Ninjas have them. Batman has one. Bionic commandos have one too. They’re grappling hooks and they are throwy, shooty, swingy good fun. They’re also nothing new in games. The afore-mentioned Bionic Commando could not jump at all and relied on his grappling arm to grab ledges and swing around the place like a crazy cybernetic monkey-man, all this as far back as pre-3D 1987.
I think I’ve mentioned before how delightfully interesting TIGSource manages to make its game development competitions. Oh, sure, you could go for one of those stock-standard phrase-themed compos that all the other kids are going for, but why keep yourself trapped inside that box when you can think in terms of the new Assemblee comp?
Assemblee comes in two month-long parts: first, it gathers a bunch of artists and musicians to generate content — any content — for potential videogames of kickass awesomeness. After said month of art and music creation, entrants are rated on the quality of their creations and the relay baton is passed on to programmers and designers, whose job involves looking at these resources and trying to devise a game from them. No edits, no external material: just whatever they can do with the given material in-game.
It’s an interesting competition premise, and as with any interesting competition should attract some pretty interesting entries. If you’re a musician or artist, your job starts now. If you’re a programmer or designer, head on over and keep tabs on the stuff getting created: you’ll be asked to start your work in a little under a month’s time.
Good luck to everybody taking part, this looks like good fun!
I have a weak spot for cool game development tools. Not the IDE, or art or sound tools – I mean the level editors, AI construction tools – those that developers develop specifically for their games. Those that you know could help you multiply your content, and craft your game just a little bit better.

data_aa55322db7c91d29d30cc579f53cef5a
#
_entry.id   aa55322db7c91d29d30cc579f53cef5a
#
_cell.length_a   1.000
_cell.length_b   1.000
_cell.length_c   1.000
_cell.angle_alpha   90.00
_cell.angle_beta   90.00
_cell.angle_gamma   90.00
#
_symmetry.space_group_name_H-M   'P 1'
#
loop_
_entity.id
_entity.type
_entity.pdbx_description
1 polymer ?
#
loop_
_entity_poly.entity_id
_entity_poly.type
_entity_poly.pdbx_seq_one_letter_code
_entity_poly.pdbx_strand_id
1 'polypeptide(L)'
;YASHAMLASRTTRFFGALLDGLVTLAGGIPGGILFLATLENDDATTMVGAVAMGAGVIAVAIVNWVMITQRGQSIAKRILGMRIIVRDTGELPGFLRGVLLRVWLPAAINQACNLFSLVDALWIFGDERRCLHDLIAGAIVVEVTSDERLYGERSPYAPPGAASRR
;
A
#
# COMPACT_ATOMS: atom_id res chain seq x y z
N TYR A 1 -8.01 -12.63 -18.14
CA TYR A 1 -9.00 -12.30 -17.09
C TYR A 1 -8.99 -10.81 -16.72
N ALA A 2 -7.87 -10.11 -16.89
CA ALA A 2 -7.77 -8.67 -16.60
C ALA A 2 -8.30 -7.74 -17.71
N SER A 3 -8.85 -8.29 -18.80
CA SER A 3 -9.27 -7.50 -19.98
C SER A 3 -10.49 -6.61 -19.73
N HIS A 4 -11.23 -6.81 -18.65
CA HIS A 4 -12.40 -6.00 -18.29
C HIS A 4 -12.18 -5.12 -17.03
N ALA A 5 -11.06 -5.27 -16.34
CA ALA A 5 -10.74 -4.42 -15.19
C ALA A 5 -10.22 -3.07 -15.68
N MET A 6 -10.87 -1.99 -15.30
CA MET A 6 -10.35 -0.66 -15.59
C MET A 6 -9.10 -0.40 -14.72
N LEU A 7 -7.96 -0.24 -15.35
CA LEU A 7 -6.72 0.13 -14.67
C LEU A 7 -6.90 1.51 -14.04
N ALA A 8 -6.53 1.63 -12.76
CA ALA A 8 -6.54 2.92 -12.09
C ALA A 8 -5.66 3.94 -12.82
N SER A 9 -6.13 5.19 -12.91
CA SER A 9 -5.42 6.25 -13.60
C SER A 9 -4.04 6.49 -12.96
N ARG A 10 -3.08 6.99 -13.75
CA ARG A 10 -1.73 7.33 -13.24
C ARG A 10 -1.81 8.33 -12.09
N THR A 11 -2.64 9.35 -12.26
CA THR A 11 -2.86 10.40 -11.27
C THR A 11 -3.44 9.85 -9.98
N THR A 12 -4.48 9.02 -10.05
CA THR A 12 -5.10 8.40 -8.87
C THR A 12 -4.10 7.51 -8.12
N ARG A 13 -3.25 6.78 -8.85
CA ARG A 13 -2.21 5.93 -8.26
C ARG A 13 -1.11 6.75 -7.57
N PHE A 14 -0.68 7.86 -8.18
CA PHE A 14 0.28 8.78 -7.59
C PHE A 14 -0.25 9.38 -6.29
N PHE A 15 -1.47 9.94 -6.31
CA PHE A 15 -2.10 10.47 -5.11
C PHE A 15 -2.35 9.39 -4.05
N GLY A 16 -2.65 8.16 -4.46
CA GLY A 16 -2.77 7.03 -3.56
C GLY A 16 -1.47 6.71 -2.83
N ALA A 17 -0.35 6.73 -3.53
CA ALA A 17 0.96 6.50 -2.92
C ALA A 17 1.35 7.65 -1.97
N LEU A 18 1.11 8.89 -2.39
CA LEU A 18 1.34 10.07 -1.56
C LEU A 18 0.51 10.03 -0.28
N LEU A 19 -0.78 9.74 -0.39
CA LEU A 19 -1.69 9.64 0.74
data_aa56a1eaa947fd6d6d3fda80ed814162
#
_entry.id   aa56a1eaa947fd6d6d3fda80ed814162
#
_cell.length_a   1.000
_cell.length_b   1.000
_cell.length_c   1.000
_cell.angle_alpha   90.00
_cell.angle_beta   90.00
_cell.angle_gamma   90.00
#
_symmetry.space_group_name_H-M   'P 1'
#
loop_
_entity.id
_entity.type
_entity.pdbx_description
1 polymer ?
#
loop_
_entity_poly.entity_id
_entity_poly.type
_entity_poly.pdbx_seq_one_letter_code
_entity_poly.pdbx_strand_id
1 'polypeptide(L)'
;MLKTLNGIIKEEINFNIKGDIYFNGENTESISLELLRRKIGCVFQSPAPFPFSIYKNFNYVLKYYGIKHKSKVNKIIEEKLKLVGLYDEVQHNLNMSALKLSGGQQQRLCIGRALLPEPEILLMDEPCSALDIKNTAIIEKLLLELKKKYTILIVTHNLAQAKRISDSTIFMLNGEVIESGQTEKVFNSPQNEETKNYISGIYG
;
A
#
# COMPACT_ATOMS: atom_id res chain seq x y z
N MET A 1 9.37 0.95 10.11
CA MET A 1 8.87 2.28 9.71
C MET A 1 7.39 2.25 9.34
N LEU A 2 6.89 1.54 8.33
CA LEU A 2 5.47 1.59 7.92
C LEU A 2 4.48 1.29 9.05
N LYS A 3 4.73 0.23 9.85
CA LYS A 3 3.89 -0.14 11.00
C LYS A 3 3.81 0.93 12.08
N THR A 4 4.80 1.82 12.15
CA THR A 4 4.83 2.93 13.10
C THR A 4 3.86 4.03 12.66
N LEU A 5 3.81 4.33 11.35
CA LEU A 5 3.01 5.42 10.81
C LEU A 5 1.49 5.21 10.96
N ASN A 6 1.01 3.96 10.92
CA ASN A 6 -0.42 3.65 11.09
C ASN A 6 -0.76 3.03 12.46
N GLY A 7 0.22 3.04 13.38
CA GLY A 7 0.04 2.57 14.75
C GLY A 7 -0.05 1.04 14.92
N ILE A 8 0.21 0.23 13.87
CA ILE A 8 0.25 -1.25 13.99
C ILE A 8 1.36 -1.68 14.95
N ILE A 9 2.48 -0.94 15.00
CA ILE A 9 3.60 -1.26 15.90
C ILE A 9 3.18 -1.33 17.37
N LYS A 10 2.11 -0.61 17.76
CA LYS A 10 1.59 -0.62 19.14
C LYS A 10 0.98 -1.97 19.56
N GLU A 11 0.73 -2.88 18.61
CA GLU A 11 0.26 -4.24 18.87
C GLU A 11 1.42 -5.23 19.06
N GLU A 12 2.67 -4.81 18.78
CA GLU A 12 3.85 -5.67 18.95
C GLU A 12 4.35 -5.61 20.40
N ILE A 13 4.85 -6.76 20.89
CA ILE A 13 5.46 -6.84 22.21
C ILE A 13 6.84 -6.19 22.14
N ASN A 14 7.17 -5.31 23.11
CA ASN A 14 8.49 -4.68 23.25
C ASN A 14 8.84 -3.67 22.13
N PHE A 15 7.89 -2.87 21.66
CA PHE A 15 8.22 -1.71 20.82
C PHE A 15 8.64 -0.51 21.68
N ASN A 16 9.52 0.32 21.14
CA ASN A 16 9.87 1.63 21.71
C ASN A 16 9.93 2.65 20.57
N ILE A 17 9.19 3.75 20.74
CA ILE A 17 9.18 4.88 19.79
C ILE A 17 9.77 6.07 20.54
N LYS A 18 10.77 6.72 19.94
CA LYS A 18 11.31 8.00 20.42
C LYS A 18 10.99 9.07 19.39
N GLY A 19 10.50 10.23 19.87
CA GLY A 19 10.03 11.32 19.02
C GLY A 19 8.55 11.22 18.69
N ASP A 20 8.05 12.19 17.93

So here’s a little something to kickstart your weekend and brighten your day. Edmund Mcmillen, a delightfully twisted gentleman who should probably never be allowed near children, was recently allowed near children. One of them happened to be a grizzled, stern-faced game reviewer called Acacia, and it was her job to analyse and evaluate Super Meat Boy.
But seriously? This YouTube vid shows how a totally smart and totally cute 3-year-old ends up playing an awesome game, while making some totally smart and totally cute comments in the process. As a whole, the video is best described as “adorably disturbing”. Remember, kids: Super Meat Boy will cause deadly spikes to haunt your nightmares. Or something like that.
Just watching this video makes me pretty amped to try SMB myself. It also highlights the value of using toddlers in game marketing efforts.
Yes, this news is probably a bit old by now, and avid Kotaku readers will probably have looked at it already, but I saw this article on the Xbox rumble massage apps receiving some link love on GameSetWatch and couldn’t pass up the opportunity to investigate.
Titled “The Xbox Massage-Makers: Money, Sex Toys & Indie Backlash”, this piece is an in-depth look at the rumble massage phenomenon that dominated XBIG’s earlier days, discussing its origins, its (widely lamented) success and the various motivations that people had for creating these apps in the first place. It’s an intriguing piece because it offers the story from the perspective of the developers rather than rehashing tales of woe and villainy. Heck, wouldn’t we all like to know just what these people were thinking when they built their little vibrating buggers?
This piece answers a lot of questions that I’ve personally harboured for a long time, and it may answer some of yours too. Whether you choose to accept the explanation or not is up to you, but it’s interesting either way.
So, Machinarium has recently hit the market and journalistic smarties everywhere have yet another opportunity to remind the world that the adventure genre is not rotting in an unmarked grave somewhere on Dr Fred Edison’s creepy estate. Guhhh. Proud declarations of point-n-click adventuring’s astounding non-deadness are becoming something of a cliché in my books, but I suppose there’s people out there who still don’t realise this, so screw it.